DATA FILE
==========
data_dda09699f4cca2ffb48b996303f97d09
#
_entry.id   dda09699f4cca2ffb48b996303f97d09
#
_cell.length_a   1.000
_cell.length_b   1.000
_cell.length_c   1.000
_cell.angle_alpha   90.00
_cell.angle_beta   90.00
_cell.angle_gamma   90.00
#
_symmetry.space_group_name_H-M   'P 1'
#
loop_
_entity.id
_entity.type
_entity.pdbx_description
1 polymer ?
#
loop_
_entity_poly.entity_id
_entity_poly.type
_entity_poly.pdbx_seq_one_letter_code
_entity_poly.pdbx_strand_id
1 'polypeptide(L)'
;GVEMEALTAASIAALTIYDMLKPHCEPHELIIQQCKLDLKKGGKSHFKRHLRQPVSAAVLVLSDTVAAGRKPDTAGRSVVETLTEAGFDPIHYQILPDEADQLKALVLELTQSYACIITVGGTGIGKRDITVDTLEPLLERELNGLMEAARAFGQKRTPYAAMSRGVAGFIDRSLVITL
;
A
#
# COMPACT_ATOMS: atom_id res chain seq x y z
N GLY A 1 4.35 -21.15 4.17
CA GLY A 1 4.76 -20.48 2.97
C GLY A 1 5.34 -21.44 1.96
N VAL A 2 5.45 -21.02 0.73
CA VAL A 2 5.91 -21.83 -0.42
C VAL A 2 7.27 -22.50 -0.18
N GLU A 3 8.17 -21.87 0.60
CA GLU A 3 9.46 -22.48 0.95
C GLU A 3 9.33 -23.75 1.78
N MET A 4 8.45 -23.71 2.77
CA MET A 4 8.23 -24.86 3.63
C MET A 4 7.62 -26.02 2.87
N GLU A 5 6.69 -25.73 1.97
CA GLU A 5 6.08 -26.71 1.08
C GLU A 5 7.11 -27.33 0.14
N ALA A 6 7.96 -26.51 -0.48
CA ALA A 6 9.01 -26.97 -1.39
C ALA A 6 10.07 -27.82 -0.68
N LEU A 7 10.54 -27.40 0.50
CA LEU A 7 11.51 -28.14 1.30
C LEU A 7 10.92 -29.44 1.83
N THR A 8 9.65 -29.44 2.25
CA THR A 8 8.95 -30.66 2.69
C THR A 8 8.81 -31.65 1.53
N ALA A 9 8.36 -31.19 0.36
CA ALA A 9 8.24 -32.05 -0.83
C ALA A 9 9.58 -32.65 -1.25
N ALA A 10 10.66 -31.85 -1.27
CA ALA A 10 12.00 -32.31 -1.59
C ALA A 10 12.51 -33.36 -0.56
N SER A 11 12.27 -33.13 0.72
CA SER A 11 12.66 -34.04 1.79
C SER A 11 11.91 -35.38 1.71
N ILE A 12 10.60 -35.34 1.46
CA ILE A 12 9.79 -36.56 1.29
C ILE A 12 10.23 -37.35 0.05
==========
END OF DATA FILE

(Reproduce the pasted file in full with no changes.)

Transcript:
data_dda09699f4cca2ffb48b996303f97d09
#
_entry.id   dda09699f4cca2ffb48b996303f97d09
#
_cell.length_a   1.000
_cell.length_b   1.000
_cell.length_c   1.000
_cell.angle_alpha   90.00
_cell.angle_beta   90.00
_cell.angle_gamma   90.00
#
_symmetry.space_group_name_H-M   'P 1'
#
loop_
_entity.id
_entity.type
_entity.pdbx_description
1 polymer ?
#
loop_
_entity_poly.entity_id
_entity_poly.type
_entity_poly.pdbx_seq_one_letter_code
_entity_poly.pdbx_strand_id
1 'polypeptide(L)'
;GVEMEALTAASIAALTIYDMLKPHCEPHELIIQQCKLDLKKGGKSHFKRHLRQPVSAAVLVLSDTVAAGRKPDTAGRSVVETLTEAGFDPIHYQILPDEADQLKALVLELTQSYACIITVGGTGIGKRDITVDTLEPLLERELNGLMEAARAFGQKRTPYAAMSRGVAGFIDRSLVITL
;
A
#
# COMPACT_ATOMS: atom_id res chain seq x y z
N GLY A 1 4.35 -21.15 4.17
CA GLY A 1 4.76 -20.48 2.97
C GLY A 1 5.34 -21.44 1.96
N VAL A 2 5.45 -21.02 0.73
CA VAL A 2 5.91 -21.83 -0.42
C VAL A 2 7.27 -22.50 -0.18
N GLU A 3 8.17 -21.87 0.60
CA GLU A 3 9.46 -22.48 0.95
C GLU A 3 9.33 -23.75 1.78
N MET A 4 8.45 -23.71 2.77
CA MET A 4 8.23 -24.86 3.63
C MET A 4 7.62 -26.02 2.87
N GLU A 5 6.69 -25.73 1.97
CA GLU A 5 6.08 -26.71 1.08
C GLU A 5 7.11 -27.33 0.14
N ALA A 6 7.96 -26.51 -0.48
CA ALA A 6 9.01 -26.97 -1.39
C ALA A 6 10.07 -27.82 -0.68
N LEU A 7 10.54 -27.40 0.50
CA LEU A 7 11.51 -28.14 1.30
C LEU A 7 10.92 -29.44 1.83
N THR A 8 9.65 -29.44 2.25
CA THR A 8 8.95 -30.66 2.69
C THR A 8 8.81 -31.65 1.53
N ALA A 9 8.36 -31.19 0.36
CA ALA A 9 8.24 -32.05 -0.83
C ALA A 9 9.58 -32.65 -1.25
N ALA A 10 10.66 -31.85 -1.27
CA ALA A 10 12.00 -32.31 -1.59
C ALA A 10 12.51 -33.36 -0.56
N SER A 11 12.27 -33.13 0.72
CA SER A 11 12.66 -34.04 1.79
C SER A 11 11.91 -35.38 1.71
N ILE A 12 10.60 -35.34 1.46
CA ILE A 12 9.79 -36.56 1.29
C ILE A 12 10.23 -37.35 0.05